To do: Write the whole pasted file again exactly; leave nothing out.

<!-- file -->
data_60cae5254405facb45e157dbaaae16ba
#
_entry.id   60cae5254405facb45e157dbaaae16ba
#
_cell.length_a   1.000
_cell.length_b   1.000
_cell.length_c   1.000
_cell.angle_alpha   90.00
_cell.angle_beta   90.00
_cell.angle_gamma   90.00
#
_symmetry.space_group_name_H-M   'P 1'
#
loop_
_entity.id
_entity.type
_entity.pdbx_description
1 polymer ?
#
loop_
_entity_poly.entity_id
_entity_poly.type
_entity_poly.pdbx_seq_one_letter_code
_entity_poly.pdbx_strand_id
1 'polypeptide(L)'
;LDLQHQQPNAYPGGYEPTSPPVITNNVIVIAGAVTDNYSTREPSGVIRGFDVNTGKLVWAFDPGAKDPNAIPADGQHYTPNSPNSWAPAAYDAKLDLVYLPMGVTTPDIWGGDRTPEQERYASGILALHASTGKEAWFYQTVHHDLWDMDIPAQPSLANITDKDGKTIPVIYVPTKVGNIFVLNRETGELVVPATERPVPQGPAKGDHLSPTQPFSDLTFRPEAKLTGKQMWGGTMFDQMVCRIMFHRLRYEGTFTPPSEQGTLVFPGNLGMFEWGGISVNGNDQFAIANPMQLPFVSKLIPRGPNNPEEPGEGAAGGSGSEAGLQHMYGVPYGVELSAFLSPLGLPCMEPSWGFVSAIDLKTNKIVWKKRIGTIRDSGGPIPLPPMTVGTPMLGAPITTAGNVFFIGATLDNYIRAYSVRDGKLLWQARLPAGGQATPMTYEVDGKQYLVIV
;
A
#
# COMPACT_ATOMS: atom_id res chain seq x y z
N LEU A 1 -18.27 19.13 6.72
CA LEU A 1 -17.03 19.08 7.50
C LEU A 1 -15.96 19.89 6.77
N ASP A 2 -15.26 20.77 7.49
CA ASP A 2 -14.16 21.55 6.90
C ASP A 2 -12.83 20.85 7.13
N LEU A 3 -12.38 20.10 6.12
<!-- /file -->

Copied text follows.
data_60cae5254405facb45e157dbaaae16ba
#
_entry.id   60cae5254405facb45e157dbaaae16ba
#
_cell.length_a   1.000
_cell.length_b   1.000
_cell.length_c   1.000
_cell.angle_alpha   90.00
_cell.angle_beta   90.00
_cell.angle_gamma   90.00
#
_symmetry.space_group_name_H-M   'P 1'
#
loop_
_entity.id
_entity.type
_entity.pdbx_description
1 polymer ?
#
loop_
_entity_poly.entity_id
_entity_poly.type
_entity_poly.pdbx_seq_one_letter_code
_entity_poly.pdbx_strand_id
1 'polypeptide(L)'
;LDLQHQQPNAYPGGYEPTSPPVITNNVIVIAGAVTDNYSTREPSGVIRGFDVNTGKLVWAFDPGAKDPNAIPADGQHYTPNSPNSWAPAAYDAKLDLVYLPMGVTTPDIWGGDRTPEQERYASGILALHASTGKEAWFYQTVHHDLWDMDIPAQPSLANITDKDGKTIPVIYVPTKVGNIFVLNRETGELVVPATERPVPQGPAKGDHLSPTQPFSDLTFRPEAKLTGKQMWGGTMFDQMVCRIMFHRLRYEGTFTPPSEQGTLVFPGNLGMFEWGGISVNGNDQFAIANPMQLPFVSKLIPRGPNNPEEPGEGAAGGSGSEAGLQHMYGVPYGVELSAFLSPLGLPCMEPSWGFVSAIDLKTNKIVWKKRIGTIRDSGGPIPLPPMTVGTPMLGAPITTAGNVFFIGATLDNYIRAYSVRDGKLLWQARLPAGGQATPMTYEVDGKQYLVIV
;
A
#
# COMPACT_ATOMS: atom_id res chain seq x y z
N LEU A 1 -18.27 19.13 6.72
CA LEU A 1 -17.03 19.08 7.50
C LEU A 1 -15.96 19.89 6.77
N ASP A 2 -15.26 20.77 7.49
CA ASP A 2 -14.16 21.55 6.90
C ASP A 2 -12.83 20.85 7.13
N LEU A 3 -12.38 20.10 6.12